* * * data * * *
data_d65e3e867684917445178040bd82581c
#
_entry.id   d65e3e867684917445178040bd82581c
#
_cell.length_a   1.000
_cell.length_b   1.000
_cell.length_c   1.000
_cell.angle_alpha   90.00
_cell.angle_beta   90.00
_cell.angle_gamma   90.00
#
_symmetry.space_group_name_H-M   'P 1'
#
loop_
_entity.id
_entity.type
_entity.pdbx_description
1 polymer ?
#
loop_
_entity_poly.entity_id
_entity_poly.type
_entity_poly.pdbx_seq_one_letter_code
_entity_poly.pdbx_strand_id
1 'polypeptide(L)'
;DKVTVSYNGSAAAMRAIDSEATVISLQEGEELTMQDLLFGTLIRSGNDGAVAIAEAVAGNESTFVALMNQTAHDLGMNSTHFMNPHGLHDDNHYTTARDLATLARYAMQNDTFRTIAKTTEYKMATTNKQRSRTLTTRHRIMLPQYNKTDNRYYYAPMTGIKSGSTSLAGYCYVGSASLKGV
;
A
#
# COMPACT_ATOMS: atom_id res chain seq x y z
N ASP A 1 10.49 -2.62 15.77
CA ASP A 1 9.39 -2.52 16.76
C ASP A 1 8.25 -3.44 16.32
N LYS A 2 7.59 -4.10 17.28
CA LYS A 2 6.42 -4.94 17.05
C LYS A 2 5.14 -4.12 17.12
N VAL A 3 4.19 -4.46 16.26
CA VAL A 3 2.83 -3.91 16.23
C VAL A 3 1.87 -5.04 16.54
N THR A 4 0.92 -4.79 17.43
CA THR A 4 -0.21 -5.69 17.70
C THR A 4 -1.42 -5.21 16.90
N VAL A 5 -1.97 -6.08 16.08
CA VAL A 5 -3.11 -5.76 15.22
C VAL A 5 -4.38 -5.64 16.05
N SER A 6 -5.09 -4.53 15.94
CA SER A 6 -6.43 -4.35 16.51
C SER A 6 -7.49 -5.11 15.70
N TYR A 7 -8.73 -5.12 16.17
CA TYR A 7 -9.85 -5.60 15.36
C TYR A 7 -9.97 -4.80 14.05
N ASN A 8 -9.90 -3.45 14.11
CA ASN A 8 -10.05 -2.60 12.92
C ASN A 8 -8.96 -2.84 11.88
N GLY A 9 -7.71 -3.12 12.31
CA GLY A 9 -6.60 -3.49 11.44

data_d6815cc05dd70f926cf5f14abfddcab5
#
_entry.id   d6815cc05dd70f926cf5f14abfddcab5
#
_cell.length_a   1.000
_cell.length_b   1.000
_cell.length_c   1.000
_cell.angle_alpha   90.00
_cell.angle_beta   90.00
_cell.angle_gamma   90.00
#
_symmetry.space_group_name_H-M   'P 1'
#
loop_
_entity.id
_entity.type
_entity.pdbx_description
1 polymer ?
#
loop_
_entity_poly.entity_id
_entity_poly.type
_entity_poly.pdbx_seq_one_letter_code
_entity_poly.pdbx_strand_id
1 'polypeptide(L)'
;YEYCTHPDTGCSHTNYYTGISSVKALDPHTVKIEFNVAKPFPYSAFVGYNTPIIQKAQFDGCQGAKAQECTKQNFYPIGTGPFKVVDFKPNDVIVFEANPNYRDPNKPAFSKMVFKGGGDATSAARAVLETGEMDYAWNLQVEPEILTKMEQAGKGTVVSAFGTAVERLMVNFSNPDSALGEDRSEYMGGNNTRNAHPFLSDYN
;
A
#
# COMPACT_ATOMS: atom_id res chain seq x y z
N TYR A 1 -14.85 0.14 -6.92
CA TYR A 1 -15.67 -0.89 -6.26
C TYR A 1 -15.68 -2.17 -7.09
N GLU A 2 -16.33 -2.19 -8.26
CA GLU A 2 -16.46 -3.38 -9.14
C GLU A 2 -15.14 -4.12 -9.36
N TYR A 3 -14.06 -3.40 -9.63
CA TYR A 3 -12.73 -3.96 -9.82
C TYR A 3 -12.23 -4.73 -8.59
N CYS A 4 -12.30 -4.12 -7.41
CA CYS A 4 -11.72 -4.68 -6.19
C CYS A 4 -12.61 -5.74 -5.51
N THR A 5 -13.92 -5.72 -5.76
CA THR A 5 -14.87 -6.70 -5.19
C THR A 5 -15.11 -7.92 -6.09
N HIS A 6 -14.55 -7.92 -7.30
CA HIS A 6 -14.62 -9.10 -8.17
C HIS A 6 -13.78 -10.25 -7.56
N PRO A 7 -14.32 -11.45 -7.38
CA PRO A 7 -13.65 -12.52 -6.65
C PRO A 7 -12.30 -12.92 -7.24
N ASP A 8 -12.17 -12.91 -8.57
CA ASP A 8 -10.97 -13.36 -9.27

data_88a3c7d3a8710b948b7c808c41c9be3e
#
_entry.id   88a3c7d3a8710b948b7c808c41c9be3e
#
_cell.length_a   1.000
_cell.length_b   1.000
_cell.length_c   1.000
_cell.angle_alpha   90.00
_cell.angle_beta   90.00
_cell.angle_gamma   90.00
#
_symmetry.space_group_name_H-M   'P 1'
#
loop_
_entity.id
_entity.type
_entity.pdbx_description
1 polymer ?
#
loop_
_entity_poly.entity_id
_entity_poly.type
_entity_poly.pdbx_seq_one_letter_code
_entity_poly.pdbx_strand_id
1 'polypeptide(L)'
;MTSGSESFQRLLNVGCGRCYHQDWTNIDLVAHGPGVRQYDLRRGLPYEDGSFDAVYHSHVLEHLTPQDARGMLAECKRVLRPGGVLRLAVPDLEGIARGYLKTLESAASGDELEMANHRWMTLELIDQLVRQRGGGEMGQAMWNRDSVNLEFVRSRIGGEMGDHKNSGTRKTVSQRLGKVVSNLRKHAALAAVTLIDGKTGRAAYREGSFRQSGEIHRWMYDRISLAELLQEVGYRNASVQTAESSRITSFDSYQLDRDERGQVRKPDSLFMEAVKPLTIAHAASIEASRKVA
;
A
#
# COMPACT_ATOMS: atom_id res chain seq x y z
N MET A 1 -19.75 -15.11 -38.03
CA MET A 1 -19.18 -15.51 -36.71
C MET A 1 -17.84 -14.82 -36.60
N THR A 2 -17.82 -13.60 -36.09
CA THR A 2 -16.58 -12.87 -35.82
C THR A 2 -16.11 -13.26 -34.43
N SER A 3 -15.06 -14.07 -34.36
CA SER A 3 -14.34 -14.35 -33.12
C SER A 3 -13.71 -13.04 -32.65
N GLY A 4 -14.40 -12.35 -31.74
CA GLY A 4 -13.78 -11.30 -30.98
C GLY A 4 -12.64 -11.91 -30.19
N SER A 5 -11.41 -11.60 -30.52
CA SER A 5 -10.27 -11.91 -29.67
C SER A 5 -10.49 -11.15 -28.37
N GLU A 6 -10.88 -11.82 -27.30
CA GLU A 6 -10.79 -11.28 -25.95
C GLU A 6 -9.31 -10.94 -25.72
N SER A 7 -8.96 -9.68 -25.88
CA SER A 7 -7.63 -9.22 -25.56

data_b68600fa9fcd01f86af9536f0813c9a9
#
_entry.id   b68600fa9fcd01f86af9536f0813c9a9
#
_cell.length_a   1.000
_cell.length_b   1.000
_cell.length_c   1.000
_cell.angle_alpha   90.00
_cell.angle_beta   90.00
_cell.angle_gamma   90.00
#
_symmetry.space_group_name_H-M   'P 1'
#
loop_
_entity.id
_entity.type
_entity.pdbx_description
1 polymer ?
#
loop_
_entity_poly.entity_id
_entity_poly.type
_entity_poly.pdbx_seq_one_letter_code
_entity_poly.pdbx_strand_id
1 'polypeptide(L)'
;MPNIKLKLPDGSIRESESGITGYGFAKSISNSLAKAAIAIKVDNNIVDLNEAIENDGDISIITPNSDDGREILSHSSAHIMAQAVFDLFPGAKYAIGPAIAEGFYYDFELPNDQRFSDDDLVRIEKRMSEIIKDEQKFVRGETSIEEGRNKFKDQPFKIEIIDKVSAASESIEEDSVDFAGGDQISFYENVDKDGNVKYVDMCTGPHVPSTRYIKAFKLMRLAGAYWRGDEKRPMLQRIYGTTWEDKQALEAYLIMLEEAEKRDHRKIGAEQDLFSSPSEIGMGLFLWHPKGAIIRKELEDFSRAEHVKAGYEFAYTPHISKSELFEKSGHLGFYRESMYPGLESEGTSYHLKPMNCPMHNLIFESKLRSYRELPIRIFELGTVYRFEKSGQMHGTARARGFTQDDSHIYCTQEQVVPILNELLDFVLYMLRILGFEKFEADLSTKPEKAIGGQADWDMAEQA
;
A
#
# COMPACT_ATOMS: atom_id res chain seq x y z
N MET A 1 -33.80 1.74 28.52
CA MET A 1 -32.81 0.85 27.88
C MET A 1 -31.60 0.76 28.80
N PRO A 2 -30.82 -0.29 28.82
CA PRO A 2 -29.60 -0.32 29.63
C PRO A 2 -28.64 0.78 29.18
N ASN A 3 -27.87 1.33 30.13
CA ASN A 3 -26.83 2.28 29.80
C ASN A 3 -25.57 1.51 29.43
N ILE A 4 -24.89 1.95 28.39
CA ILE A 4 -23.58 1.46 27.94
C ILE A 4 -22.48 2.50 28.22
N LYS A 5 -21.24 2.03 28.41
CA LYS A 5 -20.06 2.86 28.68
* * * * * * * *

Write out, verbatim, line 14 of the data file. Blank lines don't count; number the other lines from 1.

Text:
loop_